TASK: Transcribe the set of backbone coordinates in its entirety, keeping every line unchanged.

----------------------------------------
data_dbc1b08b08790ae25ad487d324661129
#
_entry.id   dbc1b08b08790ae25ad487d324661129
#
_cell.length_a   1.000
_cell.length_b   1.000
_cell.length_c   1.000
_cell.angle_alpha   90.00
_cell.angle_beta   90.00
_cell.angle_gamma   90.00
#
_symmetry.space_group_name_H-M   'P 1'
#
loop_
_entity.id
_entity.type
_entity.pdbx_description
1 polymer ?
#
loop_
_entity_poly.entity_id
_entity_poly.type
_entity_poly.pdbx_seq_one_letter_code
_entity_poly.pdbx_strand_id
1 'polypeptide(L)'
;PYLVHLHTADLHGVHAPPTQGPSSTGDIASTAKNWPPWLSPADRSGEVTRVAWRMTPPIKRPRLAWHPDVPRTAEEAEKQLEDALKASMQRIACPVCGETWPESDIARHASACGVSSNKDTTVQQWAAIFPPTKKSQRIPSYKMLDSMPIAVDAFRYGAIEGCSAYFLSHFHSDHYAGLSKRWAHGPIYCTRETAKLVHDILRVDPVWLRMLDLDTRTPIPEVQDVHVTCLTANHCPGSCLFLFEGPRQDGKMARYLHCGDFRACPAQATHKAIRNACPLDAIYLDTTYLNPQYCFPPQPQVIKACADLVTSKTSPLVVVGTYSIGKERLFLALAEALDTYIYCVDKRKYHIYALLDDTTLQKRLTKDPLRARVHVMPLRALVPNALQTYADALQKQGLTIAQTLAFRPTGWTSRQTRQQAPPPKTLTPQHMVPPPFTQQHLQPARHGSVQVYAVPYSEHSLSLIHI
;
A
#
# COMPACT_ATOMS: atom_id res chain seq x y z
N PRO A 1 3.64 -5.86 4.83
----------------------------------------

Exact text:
data_dbc1b08b08790ae25ad487d324661129
#
_entry.id   dbc1b08b08790ae25ad487d324661129
#
_cell.length_a   1.000
_cell.length_b   1.000
_cell.length_c   1.000
_cell.angle_alpha   90.00
_cell.angle_beta   90.00
_cell.angle_gamma   90.00
#
_symmetry.space_group_name_H-M   'P 1'
#
loop_
_entity.id
_entity.type
_entity.pdbx_description
1 polymer ?
#
loop_
_entity_poly.entity_id
_entity_poly.type
_entity_poly.pdbx_seq_one_letter_code
_entity_poly.pdbx_strand_id
1 'polypeptide(L)'
;PYLVHLHTADLHGVHAPPTQGPSSTGDIASTAKNWPPWLSPADRSGEVTRVAWRMTPPIKRPRLAWHPDVPRTAEEAEKQLEDALKASMQRIACPVCGETWPESDIARHASACGVSSNKDTTVQQWAAIFPPTKKSQRIPSYKMLDSMPIAVDAFRYGAIEGCSAYFLSHFHSDHYAGLSKRWAHGPIYCTRETAKLVHDILRVDPVWLRMLDLDTRTPIPEVQDVHVTCLTANHCPGSCLFLFEGPRQDGKMARYLHCGDFRACPAQATHKAIRNACPLDAIYLDTTYLNPQYCFPPQPQVIKACADLVTSKTSPLVVVGTYSIGKERLFLALAEALDTYIYCVDKRKYHIYALLDDTTLQKRLTKDPLRARVHVMPLRALVPNALQTYADALQKQGLTIAQTLAFRPTGWTSRQTRQQAPPPKTLTPQHMVPPPFTQQHLQPARHGSVQVYAVPYSEHSLSLIHI
;
A
#
# COMPACT_ATOMS: atom_id res chain seq x y z
N PRO A 1 3.64 -5.86 4.83